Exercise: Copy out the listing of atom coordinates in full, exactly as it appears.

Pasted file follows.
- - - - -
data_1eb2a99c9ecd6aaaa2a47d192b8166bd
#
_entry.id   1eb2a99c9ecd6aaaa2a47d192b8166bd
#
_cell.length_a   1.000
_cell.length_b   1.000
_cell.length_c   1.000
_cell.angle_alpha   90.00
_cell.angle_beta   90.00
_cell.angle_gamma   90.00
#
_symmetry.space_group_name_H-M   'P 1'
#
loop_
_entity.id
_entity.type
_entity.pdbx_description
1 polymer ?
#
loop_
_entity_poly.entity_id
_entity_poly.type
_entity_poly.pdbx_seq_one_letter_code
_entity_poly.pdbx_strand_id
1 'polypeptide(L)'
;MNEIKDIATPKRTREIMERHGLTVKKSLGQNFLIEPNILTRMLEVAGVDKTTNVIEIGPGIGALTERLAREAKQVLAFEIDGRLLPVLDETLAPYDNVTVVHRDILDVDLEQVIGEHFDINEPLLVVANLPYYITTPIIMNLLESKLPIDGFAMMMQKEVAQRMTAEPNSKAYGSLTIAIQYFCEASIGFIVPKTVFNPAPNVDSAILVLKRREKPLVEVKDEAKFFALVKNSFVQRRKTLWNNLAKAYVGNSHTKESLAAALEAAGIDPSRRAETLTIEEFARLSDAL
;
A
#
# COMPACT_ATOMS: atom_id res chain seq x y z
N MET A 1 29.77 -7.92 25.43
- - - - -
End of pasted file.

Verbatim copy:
data_1eb2a99c9ecd6aaaa2a47d192b8166bd
#
_entry.id   1eb2a99c9ecd6aaaa2a47d192b8166bd
#
_cell.length_a   1.000
_cell.length_b   1.000
_cell.length_c   1.000
_cell.angle_alpha   90.00
_cell.angle_beta   90.00
_cell.angle_gamma   90.00
#
_symmetry.space_group_name_H-M   'P 1'
#
loop_
_entity.id
_entity.type
_entity.pdbx_description
1 polymer ?
#
loop_
_entity_poly.entity_id
_entity_poly.type
_entity_poly.pdbx_seq_one_letter_code
_entity_poly.pdbx_strand_id
1 'polypeptide(L)'
;MNEIKDIATPKRTREIMERHGLTVKKSLGQNFLIEPNILTRMLEVAGVDKTTNVIEIGPGIGALTERLAREAKQVLAFEIDGRLLPVLDETLAPYDNVTVVHRDILDVDLEQVIGEHFDINEPLLVVANLPYYITTPIIMNLLESKLPIDGFAMMMQKEVAQRMTAEPNSKAYGSLTIAIQYFCEASIGFIVPKTVFNPAPNVDSAILVLKRREKPLVEVKDEAKFFALVKNSFVQRRKTLWNNLAKAYVGNSHTKESLAAALEAAGIDPSRRAETLTIEEFARLSDAL
;
A
#
# COMPACT_ATOMS: atom_id res chain seq x y z
N MET A 1 29.77 -7.92 25.43